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Rescued mother duck and ducklings at Holly's Nest
Rescued baby skunk
Rescued eagle at Holly's Nest
Rescued fawn at Holly's Nest
Rescued baby animal being cared for at Holly's Nest

Frequently Asked Questions

Is my donation to Holly's Nest tax deductible?

Yes, we are a registered 501(c)(3) charity.

Where are you located?

Holly's Nest is in Sanford, North Carolina.

Where do you release your animals when they are set free?

Our rabies vector species are released in heavily wooded areas where they have low risk of human interaction.  Many of our other animals are released at Holly's Nest.  Our facility is secluded on the Deep River, and provides a wonderful natural habitat for wildlife.

Do you need volunteers?

We rarely need new volunteers, but we will post on Facebook and Instagram when we do. Follow us there!

Can we come visit the facility?

Unfortunately, we can not host visitors.  The babies in our care are wild animals, and even the kindest of folks can cause unnecessary stress to their fragile systems. Follow us on Facebook and Instagram to keep up with us!

Where can I find a wildlife rehabilitator in my area?

Visit the Humane Society's "How to find a wildlife rehabilitator" page.

Visit the NC Wildlife Resources Commission "Have a Wildlife Problem" page.

Visit the Best Friends Animal Society Wildlife Rehabilitator page.

What should I do if I find a baby bird? 

First, search for the original nest. If you locate the nest, and it is intact, return the baby to the nest. If you are unable to locate the nest place it in a makeshift nest (a plastic container with holes and nesting materials hung in the tree closest to where the baby was found). Observe from a distance for one hour. If the parents return, the baby is OK. If they do not return then contact a local rehabilitator.  If there are domestic animals nearby, place the box higher off of the ground.

What should I do if I find a baby fawn? 

Fawns are born without a scent. A doe will leave her baby in a safe location and will return every few hours to feed it. This is called parking. The fawn will likely be lying down curled up with its legs tucked underneath its body. If you find a parked fawn, leave it be. Under no circumstances should you ever feed or touch a fawn. If it is lying flat out, running around crying, obviously injured, or found near its deceased mother contact a local rehabilitator or veterinarian immediately.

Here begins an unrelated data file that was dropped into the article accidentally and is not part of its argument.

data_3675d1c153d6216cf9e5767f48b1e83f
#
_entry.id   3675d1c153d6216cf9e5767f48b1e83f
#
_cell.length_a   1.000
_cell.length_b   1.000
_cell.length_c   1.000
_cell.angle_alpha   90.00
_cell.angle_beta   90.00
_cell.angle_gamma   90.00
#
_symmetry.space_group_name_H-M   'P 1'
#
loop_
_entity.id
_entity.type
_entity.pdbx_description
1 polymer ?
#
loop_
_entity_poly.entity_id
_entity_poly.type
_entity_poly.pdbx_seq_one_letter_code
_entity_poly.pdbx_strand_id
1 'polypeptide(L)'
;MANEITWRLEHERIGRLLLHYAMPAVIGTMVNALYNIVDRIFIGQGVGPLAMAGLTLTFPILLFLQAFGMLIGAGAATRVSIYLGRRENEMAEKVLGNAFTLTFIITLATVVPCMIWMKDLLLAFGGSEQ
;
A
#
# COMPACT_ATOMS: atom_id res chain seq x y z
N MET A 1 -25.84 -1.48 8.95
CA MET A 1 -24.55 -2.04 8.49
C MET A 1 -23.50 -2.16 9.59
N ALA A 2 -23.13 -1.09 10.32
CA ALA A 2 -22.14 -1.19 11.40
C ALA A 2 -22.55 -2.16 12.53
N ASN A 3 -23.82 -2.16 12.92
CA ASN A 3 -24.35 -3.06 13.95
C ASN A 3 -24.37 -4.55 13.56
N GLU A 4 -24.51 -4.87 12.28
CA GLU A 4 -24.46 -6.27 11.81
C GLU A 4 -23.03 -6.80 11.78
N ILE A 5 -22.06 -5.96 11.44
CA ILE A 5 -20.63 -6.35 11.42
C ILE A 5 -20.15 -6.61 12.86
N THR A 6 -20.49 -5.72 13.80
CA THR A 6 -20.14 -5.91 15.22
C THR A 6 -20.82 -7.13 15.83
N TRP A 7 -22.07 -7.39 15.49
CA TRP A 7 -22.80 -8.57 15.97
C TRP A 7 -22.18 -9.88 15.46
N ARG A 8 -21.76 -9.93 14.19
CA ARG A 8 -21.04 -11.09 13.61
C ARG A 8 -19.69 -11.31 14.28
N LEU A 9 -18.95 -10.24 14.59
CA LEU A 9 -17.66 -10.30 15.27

What should I do if I find a baby mammal? 

First carefully identify whether the animal is hurt or sick. If the animal appears to be in good health, try to locate the den or nest and determine whether or not it is intact. If intact, place the baby in the nest or den, and watch for the mother to return over the next three to four hours. If you are unable to locate the nest or den place the baby in a shallow box near where it was found. Line with nesting materials and keep out of direct sunlight. If the animal is sick or injured, or the mother does not return, contact a local rehabilitator or veterinarian immediately.

What should I do if I disturb a bunny nest while working in the yard?

If a nest has been disturbed, put it back together and cover the babies with the grass that originally covered them. Place two sticks in the shape of an “X” on top. Check back in 12 hours. If the sticks have been moved, the mother has returned. If the sticks haven’t moved, contact a local rehabber.

Is it safe for wildlife babies to be handled by human hands in order to return them to their nest/den?

It is a myth that wild babies cannot be handled by humans. Human scent will not prevent the mother from coming back to her baby. As always, use caution when approaching any wild animal. Once deemed safe, quickly return the animal to its nest/den.

What can I do to promote wildlife on my own property?

You could plant blueberry, blackberry, apple or persimmon trees for long term feeding options for wildlife. In the short term, most birds like black oiled sunflower seeds that can be put in a feeder in your yard. Put out loose or eared corn for deer to feed on. Rather than throwing out apples, place them along the tree line for animals to feed on.

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